In my work I want to explore how we relate to each other, our surrounding, the world on an every day basis. How are we together? What do we do? What does this express? I usually do this by experimenting with social spaces — situations that are highly social like dinners or parties. During this design process I will put my focus stronger on the urban space. My starting observation thus far is that urban space is seen mainly as a commodity: we use it to travel from one point to another, to decorate it with useless information (like advertisements). Urban space needs to be efficient, it needs to be as non-relational as possible (most relational spaces are confined inside of buildings, cafés, bars, restaurants — children get an exception with playgrounds). It is sometimes hard to believe that the most dense places in the world (in terms of human beings) are the hardest to find connection with other people.

I want to explore how we can relate to each other and the world in a more caring, attentive, loving way. I want to explore both how we relate to the urban environment but also how the urban space facilitates relating to each other.

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Thank you for sharing your statement, Lizzie.

Right now I feel quite interested in what “working as a school” means for you. So far I have understood a school framework as more support structure for what I want to do. I’d be curious to hear a little more about that.

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loved reading this :slight_smile: it helps me decipher some of my own thoughts and ideas!

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What is the shape, the colour, the odour of that space between TRUST and mistrust?

Could the experience of PLAY be an opportunity to deconstruct the Trust-by-default that allows us to function in a society and in place?

These questions are intriguing enough for me to jump on the Trust-In-Play roller coaster ride and explore, learn, and get inspired. Maybe I’ll get answers for completely different questions but hey, that’s part of the GAME.

I perceive games and playful experiences as a neutral/fair/impartial(?) tool for urban practitioners to engage with citizens and invite them to interact / discuss / explore their environment, their relationship to space and the social behaviors/ activities in the urban space.

I am very interested in life between buildings and how ephemeral structures / interventions in the urban public spaces can temporarily create opportunities for sociability and interaction between the citizens. So far I have explored this phenomenon through the practice of architecture, scenography and placemaking. The process of urban game design in this new “school” promises a collaborative learning experience with the potential to complement my knowledge, skills and tools on how to synthesize space, art, storytelling and engage COMMUNITY actors in order to create an original creation.

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hello Marina, thank you for your statement. I would be really curious to see what you were involved in when doing ephemeral structures / interventions in public space (architecture, scenography and placemaking). May you think about giving some pictures during next week call?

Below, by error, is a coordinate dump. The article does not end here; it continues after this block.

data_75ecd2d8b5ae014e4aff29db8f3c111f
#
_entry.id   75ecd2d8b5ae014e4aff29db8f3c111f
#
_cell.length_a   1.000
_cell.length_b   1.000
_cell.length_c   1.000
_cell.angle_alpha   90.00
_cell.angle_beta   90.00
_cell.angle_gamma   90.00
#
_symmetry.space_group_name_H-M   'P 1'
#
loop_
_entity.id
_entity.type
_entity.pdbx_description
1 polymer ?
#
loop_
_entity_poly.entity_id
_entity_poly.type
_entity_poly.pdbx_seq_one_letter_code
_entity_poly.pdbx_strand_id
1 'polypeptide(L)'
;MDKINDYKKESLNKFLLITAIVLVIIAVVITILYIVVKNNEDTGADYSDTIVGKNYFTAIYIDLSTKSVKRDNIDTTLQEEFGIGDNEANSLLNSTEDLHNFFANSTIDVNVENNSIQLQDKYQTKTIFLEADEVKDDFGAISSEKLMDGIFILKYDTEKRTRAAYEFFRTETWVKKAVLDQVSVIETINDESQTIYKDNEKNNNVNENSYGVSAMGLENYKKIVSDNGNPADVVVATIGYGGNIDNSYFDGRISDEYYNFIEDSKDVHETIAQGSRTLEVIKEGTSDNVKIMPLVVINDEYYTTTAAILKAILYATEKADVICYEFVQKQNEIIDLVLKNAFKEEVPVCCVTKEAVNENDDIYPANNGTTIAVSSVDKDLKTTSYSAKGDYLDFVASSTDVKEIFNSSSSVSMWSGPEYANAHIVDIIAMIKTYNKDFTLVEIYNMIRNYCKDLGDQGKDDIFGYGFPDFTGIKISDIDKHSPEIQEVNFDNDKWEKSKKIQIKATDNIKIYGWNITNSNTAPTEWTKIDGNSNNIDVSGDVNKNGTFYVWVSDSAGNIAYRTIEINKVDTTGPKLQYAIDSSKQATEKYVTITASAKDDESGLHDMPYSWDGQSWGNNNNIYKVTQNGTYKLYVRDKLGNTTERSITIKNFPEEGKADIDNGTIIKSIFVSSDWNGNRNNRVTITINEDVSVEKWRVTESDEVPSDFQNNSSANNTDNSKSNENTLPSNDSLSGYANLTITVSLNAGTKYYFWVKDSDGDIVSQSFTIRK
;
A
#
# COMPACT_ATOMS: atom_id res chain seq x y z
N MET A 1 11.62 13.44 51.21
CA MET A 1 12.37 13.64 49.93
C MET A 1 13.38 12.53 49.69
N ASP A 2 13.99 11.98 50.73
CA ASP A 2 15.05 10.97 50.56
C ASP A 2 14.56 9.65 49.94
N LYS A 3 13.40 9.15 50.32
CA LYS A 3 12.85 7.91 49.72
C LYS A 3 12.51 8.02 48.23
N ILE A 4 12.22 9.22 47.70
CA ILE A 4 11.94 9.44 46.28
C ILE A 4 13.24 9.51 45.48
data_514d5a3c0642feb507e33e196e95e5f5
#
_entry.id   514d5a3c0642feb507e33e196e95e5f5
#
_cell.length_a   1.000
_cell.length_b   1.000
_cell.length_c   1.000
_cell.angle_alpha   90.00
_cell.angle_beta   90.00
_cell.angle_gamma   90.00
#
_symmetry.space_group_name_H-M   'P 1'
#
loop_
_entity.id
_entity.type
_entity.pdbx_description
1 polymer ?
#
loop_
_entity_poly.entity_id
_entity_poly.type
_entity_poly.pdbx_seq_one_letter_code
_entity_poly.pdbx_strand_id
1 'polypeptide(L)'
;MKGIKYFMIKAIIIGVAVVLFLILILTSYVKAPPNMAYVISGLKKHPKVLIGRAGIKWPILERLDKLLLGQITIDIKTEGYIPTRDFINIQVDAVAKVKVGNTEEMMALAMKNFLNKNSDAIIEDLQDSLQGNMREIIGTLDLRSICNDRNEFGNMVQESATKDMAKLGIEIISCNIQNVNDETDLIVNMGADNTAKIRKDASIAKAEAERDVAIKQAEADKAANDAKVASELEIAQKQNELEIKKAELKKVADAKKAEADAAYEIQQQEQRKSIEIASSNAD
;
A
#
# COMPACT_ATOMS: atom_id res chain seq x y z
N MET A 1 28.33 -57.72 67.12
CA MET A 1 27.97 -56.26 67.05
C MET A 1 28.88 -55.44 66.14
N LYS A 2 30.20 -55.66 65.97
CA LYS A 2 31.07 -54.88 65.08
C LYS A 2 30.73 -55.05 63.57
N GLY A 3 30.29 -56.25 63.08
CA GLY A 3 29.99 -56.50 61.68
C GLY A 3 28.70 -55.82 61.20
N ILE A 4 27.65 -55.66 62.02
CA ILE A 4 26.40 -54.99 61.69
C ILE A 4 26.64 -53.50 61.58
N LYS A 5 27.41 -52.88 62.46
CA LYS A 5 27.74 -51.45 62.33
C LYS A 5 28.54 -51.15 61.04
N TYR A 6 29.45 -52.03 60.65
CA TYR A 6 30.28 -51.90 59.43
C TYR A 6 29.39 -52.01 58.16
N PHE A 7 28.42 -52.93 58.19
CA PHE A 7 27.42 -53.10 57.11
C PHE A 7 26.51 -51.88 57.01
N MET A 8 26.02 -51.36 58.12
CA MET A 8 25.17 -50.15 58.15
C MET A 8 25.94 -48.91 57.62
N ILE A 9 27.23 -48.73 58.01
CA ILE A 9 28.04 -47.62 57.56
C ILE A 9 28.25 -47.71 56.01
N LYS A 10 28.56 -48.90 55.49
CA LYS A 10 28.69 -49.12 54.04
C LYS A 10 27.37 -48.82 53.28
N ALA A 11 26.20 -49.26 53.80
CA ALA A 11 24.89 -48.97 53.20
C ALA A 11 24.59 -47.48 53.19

Dear Tibo, I find this statement very strong. The very similar feeling resonates in my head since a long-time while travelling the world and meeting different cultures and backgrounds with various focus on relationships and nature. It seems that there is something systematically wrong and it might get better only by energy and time investment of individuals. I consider that the very first point is to wake up, be aware and come to realise the situation, preferably by intense emotional experience…

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Thanks for the question T! That’s a really good thing to discuss – I’m not sure in my own mind even all the things a school can be. I suppose I’d been thinking about this school as the opportunity to learn through a process of co-authorship.

There are a lot of tools/methods for project development that I have found very helpful but also feel like they prioritise the development of each individual separately (mentorship, one-to-one tutorials, group critiques, reading lists etc.). The kind of school I’d like to see has shared experience and collectivity at the heart, as opposed to say a course, which could be something you undertake to enhance your own individual knowledge, skills etc. and which can sometimes be done totally individually, e.g. online distance learning.

Perhaps I’m getting too much into micro-semantics, but basically I feel my general way of working as an artist is to come up with my own idea for a project, then to ask for advice and sometimes to invite collaborators. TiP feels like an opportunity to do something a little different, less I, more we, which wouldn’t normally be an option (at least not on this pan-european scale). Of course if everyone else is more interested in working on individual projects and using each other for support I’m cool with that – there’s such an interesting breadth of experience, ideas, perspectives between everyone that this international support network would definitely really enrich any individual project.